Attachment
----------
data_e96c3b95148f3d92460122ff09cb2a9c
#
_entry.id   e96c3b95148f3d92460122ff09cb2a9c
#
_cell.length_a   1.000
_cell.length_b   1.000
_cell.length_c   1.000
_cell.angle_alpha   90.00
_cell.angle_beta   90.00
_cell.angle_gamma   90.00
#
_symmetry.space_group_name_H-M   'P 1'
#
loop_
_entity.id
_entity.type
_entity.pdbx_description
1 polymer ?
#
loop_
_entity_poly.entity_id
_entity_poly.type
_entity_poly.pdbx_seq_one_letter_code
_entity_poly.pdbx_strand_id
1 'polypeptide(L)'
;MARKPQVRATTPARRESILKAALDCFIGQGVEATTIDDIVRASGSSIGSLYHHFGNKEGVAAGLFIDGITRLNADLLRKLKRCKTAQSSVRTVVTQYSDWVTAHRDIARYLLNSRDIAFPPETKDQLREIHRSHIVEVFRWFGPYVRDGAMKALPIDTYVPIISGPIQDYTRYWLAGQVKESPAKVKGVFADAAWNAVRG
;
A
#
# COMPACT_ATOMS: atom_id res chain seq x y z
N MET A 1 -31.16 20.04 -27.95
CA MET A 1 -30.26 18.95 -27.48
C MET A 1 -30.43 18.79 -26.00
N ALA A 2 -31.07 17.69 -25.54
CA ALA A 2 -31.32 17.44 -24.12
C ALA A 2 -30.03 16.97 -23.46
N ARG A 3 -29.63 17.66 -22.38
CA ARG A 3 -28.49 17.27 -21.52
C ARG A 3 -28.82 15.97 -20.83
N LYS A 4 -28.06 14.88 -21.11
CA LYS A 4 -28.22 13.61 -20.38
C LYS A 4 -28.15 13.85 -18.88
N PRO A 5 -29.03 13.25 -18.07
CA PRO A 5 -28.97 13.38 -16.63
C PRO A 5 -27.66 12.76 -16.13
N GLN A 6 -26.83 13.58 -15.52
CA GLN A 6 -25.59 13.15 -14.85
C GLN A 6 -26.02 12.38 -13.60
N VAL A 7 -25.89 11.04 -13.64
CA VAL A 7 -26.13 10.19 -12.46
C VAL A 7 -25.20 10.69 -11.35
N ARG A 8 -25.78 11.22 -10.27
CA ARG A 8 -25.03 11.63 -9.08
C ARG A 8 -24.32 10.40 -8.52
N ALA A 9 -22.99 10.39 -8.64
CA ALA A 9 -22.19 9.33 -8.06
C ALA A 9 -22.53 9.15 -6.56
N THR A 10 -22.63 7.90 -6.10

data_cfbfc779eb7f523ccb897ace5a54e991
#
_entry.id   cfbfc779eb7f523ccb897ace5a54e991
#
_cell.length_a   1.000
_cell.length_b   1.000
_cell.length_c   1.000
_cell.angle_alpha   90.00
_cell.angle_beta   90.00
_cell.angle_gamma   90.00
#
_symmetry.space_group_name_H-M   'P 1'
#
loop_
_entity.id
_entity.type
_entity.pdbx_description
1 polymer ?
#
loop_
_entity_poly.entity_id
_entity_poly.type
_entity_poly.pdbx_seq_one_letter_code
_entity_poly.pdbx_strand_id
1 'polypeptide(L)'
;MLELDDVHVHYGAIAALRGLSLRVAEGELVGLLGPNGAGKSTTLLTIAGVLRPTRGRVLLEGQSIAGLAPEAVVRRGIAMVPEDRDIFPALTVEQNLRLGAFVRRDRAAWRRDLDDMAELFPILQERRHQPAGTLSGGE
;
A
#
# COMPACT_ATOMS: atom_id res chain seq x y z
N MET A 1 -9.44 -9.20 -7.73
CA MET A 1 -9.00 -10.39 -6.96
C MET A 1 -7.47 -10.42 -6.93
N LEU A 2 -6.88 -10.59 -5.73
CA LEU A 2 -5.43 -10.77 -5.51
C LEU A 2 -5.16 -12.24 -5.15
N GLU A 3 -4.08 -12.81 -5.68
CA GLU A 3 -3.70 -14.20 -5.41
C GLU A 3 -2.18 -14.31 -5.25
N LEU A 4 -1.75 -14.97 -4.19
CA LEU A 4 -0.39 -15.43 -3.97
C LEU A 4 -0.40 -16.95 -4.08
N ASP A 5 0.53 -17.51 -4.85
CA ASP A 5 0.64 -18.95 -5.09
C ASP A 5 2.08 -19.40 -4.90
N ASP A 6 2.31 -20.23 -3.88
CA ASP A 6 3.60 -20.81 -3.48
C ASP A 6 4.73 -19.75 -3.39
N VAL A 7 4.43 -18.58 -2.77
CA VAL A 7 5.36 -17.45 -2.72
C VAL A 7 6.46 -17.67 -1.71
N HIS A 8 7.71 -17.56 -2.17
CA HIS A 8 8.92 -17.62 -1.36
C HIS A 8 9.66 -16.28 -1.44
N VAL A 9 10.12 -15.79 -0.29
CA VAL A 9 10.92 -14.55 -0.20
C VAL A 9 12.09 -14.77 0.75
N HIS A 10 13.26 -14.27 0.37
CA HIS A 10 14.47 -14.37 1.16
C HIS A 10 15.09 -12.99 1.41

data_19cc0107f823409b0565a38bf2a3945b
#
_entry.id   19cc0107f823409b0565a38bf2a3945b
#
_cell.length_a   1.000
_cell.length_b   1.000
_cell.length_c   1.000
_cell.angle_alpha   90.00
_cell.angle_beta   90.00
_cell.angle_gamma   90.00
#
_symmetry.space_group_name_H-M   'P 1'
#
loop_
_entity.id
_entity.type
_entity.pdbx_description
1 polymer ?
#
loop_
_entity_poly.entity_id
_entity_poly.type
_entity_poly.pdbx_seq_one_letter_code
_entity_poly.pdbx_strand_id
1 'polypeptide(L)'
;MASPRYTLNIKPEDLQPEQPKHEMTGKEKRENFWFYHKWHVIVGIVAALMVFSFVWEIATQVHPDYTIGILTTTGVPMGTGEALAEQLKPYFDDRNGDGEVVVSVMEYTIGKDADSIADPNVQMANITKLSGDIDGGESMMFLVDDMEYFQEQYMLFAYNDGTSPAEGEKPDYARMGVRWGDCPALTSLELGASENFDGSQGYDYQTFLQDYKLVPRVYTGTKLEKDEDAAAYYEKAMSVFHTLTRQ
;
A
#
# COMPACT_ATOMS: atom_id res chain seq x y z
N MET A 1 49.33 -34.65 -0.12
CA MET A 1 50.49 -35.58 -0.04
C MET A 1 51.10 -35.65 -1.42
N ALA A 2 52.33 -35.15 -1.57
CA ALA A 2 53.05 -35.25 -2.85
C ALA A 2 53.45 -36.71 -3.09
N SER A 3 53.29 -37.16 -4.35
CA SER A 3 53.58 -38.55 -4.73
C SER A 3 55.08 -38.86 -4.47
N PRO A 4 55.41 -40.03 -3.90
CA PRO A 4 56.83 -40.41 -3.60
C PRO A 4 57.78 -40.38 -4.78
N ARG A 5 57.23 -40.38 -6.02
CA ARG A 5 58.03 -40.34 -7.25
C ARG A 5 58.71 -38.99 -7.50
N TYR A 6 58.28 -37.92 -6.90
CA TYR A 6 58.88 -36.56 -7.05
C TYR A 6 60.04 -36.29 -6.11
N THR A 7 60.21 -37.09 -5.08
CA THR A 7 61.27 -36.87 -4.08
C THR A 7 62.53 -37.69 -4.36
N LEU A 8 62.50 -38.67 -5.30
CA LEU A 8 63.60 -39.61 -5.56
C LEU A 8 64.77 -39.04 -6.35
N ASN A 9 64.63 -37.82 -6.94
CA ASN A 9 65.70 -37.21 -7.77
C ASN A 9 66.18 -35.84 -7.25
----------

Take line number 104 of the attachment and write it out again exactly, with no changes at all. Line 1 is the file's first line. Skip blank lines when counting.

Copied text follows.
N ASP A 6 2.31 -20.23 -3.88